Spring Time Reading: Five Great Yoga Memoirs
By Kali Om
While many students of yoga have studied the Yoga Sutras, the Bhagavad-Gita, and the Hatha Yoga Pradipika, their key concepts can be difficult to grasp and even harder to put into practice. These teachings can come to life in the yoga memoir–especially those written by true yogis who admit to having fears and doubts along the way. I’ve found the following memoirs to be incredibly inspiring–and they all emphasize the importance of having a guru who is Self-realized.
Autobiography of a Yogi by Paramahansa Yogananda
The first time I tried to read this 1946 classic, I thought it was BS and flung it across the room. I read it again a few years later (for Sri Dharma Mittra’s teacher training) and thought, “Yes, this is possible.” The third time, I thought, “Of course!” This well-written memoir introduced yoga and meditation to millions of Westerners and engagingly chronicles Yogananda’s search for enlightenment in India. It also further describes his encounters with great figures such as Babaji, Sri Anandamayi Ma, Mohandas Gandhi, and Rabindanath Tagore. Yogananda's relationship with his beloved guru, Sri Yukteswar is also explored, as well as his eventual founding of the Self-Realization Fellowship in Southern California. Yogananda freely discusses aspects of the science of yoga and the guru-disciple relationship; concepts that were once kept secret before he began inviting the Western world into such conversations. But what makes this book even more extraordinary is Yogananda's vivid and transparent honesty about the obstacles he faced along the way.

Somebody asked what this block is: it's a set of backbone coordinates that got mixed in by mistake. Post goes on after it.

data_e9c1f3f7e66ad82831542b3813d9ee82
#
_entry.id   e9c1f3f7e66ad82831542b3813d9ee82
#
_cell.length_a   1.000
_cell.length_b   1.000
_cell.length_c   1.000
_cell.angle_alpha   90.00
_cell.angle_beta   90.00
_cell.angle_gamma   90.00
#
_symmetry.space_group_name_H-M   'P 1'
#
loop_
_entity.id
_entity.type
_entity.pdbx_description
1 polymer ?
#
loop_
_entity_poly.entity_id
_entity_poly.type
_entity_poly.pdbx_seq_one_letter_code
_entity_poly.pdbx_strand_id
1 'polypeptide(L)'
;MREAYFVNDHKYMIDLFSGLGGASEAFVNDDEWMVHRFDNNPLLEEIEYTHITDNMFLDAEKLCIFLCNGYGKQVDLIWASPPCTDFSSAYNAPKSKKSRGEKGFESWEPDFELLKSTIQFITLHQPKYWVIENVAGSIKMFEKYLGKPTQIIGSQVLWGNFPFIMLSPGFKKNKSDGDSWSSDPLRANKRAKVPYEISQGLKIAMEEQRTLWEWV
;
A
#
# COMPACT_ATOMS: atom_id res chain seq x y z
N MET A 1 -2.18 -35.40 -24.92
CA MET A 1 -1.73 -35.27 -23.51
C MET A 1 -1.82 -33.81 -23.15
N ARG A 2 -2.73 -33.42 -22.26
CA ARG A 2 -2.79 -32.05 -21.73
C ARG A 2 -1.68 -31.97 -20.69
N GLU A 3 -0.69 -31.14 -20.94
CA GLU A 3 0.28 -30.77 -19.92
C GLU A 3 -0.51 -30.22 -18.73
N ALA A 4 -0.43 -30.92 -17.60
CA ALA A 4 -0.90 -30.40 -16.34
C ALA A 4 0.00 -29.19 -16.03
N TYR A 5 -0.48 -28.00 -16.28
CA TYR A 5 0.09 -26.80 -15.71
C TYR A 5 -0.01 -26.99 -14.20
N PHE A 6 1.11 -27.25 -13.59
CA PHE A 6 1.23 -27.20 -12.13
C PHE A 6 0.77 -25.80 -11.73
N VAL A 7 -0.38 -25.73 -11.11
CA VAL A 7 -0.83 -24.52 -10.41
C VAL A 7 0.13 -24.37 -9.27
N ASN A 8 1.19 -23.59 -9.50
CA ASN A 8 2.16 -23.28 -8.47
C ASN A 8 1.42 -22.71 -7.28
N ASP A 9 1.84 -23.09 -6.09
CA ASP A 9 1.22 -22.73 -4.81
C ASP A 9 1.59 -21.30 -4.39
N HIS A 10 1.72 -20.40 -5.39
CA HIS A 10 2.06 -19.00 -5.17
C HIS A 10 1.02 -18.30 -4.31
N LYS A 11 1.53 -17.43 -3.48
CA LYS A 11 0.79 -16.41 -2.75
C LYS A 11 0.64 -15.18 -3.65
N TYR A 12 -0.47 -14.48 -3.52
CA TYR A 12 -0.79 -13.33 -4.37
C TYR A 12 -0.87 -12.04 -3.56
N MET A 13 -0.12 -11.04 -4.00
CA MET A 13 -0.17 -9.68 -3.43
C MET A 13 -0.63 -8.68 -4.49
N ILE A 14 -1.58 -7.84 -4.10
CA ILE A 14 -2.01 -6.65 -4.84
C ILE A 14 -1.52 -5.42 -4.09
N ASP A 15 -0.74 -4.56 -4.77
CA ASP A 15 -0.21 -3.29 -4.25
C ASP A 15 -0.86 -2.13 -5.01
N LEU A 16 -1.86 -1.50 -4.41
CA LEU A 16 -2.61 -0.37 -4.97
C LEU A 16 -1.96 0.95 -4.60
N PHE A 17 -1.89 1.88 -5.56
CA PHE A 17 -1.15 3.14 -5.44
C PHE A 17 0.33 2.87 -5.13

Radha: Story of a Woman’s Search by Swami Sivananda Radha
This hard-to-put-down memoir is as much a portrait of Swami Sivananda and his Rishikesh ashram as it is about a woman’s spiritual search and her experience on the path. It all begins with dancer Sylvia Hellman and her arduous journey of living through two World wars in Germany in which she loses two of her husbands, thereby leading her to immigrate to Canada in 1951. There, she joins a meditation group and immediately has a vision of Swami Sivananda. In 1955, at the age of 44, she gives up most of her possessions and undertakes a rigorous trip to India to meet the great yogi, who embraces her as his spiritual daughter. She then proceeds to spend six months in the intense study of yoga at his ashram. Time and again, she adopts a Westerner’s sense of skepticism, ruminating on questions (such as why her guru does not look or act the way she expects him to), yet her misgivings are always allayed. Despite her moments of hesitation, it is at the end of her stay that Swami Sivananda initiates Radha (this is her new name post initiation) as one of the first female swamis (against the wishes of many in his organization) and sends her home as a renunciate in a simple orange sari. Sivananda sends her back to the West to spread yoga with that part of the world, with the mission of having her start an ashram in Canada.
Autobiography of a Sadhu: A Journey into Mystic India by Rampuri